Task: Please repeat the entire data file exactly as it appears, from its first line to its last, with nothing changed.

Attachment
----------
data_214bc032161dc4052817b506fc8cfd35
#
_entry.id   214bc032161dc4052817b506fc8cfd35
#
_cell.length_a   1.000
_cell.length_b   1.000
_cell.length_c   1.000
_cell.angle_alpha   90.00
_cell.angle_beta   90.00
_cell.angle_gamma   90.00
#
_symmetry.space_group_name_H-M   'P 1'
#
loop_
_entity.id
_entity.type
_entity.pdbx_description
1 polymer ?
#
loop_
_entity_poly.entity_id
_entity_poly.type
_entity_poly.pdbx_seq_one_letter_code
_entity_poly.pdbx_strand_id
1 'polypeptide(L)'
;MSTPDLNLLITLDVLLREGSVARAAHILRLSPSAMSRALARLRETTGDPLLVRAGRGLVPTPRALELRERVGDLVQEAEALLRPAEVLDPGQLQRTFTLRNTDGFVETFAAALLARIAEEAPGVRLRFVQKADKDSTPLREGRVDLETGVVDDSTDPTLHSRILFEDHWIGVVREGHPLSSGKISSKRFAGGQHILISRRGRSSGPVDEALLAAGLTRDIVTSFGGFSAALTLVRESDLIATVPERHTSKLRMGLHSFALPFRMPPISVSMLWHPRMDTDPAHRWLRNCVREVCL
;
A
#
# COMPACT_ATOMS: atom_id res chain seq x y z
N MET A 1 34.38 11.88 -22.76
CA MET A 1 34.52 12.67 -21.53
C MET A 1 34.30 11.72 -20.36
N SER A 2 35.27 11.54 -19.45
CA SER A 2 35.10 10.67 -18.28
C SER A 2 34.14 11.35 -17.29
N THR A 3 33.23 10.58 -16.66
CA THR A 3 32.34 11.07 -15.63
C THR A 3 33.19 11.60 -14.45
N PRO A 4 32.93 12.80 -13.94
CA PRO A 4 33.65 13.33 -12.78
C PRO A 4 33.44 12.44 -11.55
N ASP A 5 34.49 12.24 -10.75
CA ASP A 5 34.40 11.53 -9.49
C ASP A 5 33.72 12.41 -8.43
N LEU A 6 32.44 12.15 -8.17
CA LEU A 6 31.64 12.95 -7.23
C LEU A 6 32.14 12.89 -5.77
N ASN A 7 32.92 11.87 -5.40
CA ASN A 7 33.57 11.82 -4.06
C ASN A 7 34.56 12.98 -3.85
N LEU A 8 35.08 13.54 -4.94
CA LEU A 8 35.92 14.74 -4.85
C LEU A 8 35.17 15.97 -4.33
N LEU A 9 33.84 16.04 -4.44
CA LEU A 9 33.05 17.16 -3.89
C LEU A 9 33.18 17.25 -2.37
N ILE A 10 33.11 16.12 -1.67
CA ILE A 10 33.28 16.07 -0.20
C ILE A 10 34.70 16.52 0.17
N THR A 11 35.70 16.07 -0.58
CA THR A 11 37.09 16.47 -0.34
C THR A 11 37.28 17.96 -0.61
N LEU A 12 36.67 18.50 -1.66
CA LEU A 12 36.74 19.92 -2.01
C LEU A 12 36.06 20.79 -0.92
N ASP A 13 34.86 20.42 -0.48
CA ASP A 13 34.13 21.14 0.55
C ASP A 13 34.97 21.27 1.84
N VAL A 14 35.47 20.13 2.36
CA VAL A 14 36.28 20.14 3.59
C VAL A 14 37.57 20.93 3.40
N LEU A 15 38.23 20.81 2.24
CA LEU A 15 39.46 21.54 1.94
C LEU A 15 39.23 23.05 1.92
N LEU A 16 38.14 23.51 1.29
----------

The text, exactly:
data_214bc032161dc4052817b506fc8cfd35
#
_entry.id   214bc032161dc4052817b506fc8cfd35
#
_cell.length_a   1.000
_cell.length_b   1.000
_cell.length_c   1.000
_cell.angle_alpha   90.00
_cell.angle_beta   90.00
_cell.angle_gamma   90.00
#
_symmetry.space_group_name_H-M   'P 1'
#
loop_
_entity.id
_entity.type
_entity.pdbx_description
1 polymer ?
#
loop_
_entity_poly.entity_id
_entity_poly.type
_entity_poly.pdbx_seq_one_letter_code
_entity_poly.pdbx_strand_id
1 'polypeptide(L)'
;MSTPDLNLLITLDVLLREGSVARAAHILRLSPSAMSRALARLRETTGDPLLVRAGRGLVPTPRALELRERVGDLVQEAEALLRPAEVLDPGQLQRTFTLRNTDGFVETFAAALLARIAEEAPGVRLRFVQKADKDSTPLREGRVDLETGVVDDSTDPTLHSRILFEDHWIGVVREGHPLSSGKISSKRFAGGQHILISRRGRSSGPVDEALLAAGLTRDIVTSFGGFSAALTLVRESDLIATVPERHTSKLRMGLHSFALPFRMPPISVSMLWHPRMDTDPAHRWLRNCVREVCL
;
A
#
# COMPACT_ATOMS: atom_id res chain seq x y z
N MET A 1 34.38 11.88 -22.76
CA MET A 1 34.52 12.67 -21.53
C MET A 1 34.30 11.72 -20.36
N SER A 2 35.27 11.54 -19.45
CA SER A 2 35.10 10.67 -18.28
C SER A 2 34.14 11.35 -17.29
N THR A 3 33.23 10.58 -16.66
CA THR A 3 32.34 11.07 -15.63
C THR A 3 33.19 11.60 -14.45
N PRO A 4 32.93 12.80 -13.94
CA PRO A 4 33.65 13.33 -12.78
C PRO A 4 33.44 12.44 -11.55
N ASP A 5 34.49 12.24 -10.75
CA ASP A 5 34.40 11.53 -9.49
C ASP A 5 33.72 12.41 -8.43
N LEU A 6 32.44 12.15 -8.17
CA LEU A 6 31.64 12.95 -7.23
C LEU A 6 32.14 12.89 -5.77
N ASN A 7 32.92 11.87 -5.40
CA ASN A 7 33.57 11.82 -4.06
C ASN A 7 34.56 12.98 -3.85
N LEU A 8 35.08 13.54 -4.94
CA LEU A 8 35.92 14.74 -4.85
C LEU A 8 35.17 15.97 -4.33
N LEU A 9 33.84 16.04 -4.44
CA LEU A 9 33.05 17.16 -3.89
C LEU A 9 33.18 17.25 -2.37
N ILE A 10 33.11 16.12 -1.67
CA ILE A 10 33.28 16.07 -0.20
C ILE A 10 34.70 16.52 0.17
N THR A 11 35.70 16.07 -0.58
CA THR A 11 37.09 16.47 -0.34
C THR A 11 37.28 17.96 -0.61
N LEU A 12 36.67 18.50 -1.66
CA LEU A 12 36.74 19.92 -2.01
C LEU A 12 36.06 20.79 -0.92
N ASP A 13 34.86 20.42 -0.48
CA ASP A 13 34.13 21.14 0.55
C ASP A 13 34.97 21.27 1.84
N VAL A 14 35.47 20.13 2.36
CA VAL A 14 36.28 20.14 3.59
C VAL A 14 37.57 20.93 3.40
N LEU A 15 38.23 20.81 2.24
CA LEU A 15 39.46 21.54 1.94
C LEU A 15 39.23 23.05 1.92
N LEU A 16 38.14 23.51 1.29